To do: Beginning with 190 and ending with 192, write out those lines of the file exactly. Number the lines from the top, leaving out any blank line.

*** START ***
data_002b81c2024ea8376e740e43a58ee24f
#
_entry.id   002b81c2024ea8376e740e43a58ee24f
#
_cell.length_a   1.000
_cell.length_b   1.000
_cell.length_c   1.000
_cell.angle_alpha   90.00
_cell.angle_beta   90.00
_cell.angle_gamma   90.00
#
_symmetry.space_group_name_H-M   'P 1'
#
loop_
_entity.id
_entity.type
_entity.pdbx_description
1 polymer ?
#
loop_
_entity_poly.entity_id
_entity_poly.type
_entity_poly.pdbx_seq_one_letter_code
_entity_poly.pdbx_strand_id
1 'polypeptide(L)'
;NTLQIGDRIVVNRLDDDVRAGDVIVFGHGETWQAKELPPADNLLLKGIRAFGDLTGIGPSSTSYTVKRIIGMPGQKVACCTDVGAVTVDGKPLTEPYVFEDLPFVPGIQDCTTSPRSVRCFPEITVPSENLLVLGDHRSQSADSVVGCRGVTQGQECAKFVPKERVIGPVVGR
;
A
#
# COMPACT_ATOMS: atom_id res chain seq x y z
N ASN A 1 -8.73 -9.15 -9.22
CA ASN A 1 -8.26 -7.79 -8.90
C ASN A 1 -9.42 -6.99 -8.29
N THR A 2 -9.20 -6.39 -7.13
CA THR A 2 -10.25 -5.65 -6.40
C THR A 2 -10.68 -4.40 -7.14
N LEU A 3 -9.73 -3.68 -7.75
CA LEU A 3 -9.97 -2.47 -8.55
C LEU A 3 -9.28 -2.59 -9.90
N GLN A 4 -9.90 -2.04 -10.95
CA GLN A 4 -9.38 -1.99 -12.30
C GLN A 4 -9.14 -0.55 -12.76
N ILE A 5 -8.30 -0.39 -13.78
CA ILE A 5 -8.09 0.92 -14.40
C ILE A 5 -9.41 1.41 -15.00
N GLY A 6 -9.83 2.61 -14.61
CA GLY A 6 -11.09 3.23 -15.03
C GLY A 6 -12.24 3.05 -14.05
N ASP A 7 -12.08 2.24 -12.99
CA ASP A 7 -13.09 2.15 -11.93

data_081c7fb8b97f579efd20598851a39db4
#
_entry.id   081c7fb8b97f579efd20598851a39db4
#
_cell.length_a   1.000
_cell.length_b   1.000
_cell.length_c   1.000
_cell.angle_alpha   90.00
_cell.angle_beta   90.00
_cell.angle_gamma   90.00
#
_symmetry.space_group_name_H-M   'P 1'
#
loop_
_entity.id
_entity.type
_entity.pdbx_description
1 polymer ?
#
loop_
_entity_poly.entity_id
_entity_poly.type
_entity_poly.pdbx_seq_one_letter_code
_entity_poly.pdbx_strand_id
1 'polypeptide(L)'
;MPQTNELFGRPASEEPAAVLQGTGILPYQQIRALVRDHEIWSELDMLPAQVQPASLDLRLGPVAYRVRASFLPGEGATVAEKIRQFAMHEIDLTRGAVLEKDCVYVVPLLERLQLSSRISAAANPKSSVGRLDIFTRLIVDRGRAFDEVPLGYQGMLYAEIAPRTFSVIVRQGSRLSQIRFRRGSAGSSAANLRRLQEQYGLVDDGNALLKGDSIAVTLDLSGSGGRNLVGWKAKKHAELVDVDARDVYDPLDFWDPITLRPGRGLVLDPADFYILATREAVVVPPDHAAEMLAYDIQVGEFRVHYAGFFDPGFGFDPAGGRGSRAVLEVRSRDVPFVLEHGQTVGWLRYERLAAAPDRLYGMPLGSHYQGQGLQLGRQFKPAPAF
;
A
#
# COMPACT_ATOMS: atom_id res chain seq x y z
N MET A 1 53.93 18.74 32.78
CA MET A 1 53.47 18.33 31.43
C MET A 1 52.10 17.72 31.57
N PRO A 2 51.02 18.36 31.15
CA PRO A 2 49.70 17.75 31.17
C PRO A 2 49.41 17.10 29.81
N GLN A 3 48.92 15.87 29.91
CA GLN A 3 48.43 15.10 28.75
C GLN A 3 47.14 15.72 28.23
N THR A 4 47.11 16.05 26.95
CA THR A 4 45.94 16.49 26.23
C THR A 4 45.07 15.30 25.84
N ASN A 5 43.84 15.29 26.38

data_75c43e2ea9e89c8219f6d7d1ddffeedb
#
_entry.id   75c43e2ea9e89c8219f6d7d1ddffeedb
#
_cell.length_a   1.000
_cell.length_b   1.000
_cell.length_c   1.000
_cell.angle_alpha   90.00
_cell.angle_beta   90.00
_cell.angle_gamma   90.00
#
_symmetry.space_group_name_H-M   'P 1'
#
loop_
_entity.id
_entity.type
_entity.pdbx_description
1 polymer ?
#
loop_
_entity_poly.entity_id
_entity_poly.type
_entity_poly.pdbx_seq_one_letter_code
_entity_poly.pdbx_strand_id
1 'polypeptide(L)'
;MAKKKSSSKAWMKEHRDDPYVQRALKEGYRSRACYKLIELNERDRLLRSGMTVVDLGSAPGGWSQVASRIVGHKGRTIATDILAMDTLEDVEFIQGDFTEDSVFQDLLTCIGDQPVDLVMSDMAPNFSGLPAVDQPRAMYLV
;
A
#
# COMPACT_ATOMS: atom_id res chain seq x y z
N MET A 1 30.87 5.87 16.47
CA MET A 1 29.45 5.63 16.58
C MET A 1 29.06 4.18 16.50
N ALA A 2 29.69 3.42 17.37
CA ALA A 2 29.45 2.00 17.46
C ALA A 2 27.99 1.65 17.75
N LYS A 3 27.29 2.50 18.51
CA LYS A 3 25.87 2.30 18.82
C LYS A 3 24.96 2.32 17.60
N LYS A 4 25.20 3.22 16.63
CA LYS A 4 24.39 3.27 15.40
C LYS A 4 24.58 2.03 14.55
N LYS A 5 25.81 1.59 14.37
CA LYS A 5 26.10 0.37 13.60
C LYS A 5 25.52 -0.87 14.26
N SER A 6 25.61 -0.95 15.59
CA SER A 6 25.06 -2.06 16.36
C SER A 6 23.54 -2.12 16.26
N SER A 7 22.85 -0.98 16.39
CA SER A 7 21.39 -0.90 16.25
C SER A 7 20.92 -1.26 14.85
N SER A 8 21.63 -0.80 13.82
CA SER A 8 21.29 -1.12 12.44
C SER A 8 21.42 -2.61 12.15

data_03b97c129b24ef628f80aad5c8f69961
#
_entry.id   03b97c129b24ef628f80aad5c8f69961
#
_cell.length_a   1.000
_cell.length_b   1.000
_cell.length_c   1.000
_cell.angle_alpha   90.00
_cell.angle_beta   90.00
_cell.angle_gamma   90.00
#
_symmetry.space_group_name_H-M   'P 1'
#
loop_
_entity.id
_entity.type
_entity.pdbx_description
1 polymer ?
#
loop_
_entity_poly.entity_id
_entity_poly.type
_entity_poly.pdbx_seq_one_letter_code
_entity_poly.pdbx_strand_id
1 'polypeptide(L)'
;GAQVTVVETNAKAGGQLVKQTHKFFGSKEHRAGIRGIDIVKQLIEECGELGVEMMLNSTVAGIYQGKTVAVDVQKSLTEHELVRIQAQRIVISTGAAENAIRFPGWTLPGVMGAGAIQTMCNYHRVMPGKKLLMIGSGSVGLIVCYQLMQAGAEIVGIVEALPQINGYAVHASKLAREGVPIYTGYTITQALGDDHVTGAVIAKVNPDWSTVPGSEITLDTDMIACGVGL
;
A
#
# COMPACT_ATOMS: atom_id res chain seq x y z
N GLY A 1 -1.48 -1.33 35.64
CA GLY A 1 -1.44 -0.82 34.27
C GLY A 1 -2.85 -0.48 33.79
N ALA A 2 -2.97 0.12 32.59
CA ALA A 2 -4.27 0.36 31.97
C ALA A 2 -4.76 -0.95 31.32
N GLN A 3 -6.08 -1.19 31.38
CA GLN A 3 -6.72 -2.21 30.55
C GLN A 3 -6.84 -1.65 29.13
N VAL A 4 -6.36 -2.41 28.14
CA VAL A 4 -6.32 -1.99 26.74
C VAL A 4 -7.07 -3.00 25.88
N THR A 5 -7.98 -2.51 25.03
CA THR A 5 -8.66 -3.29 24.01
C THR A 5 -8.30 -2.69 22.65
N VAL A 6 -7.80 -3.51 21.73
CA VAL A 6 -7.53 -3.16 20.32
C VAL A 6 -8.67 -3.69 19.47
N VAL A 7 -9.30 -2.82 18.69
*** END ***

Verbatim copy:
N THR A 5 -7.98 -2.51 25.03
CA THR A 5 -8.66 -3.29 24.01
C THR A 5 -8.30 -2.69 22.65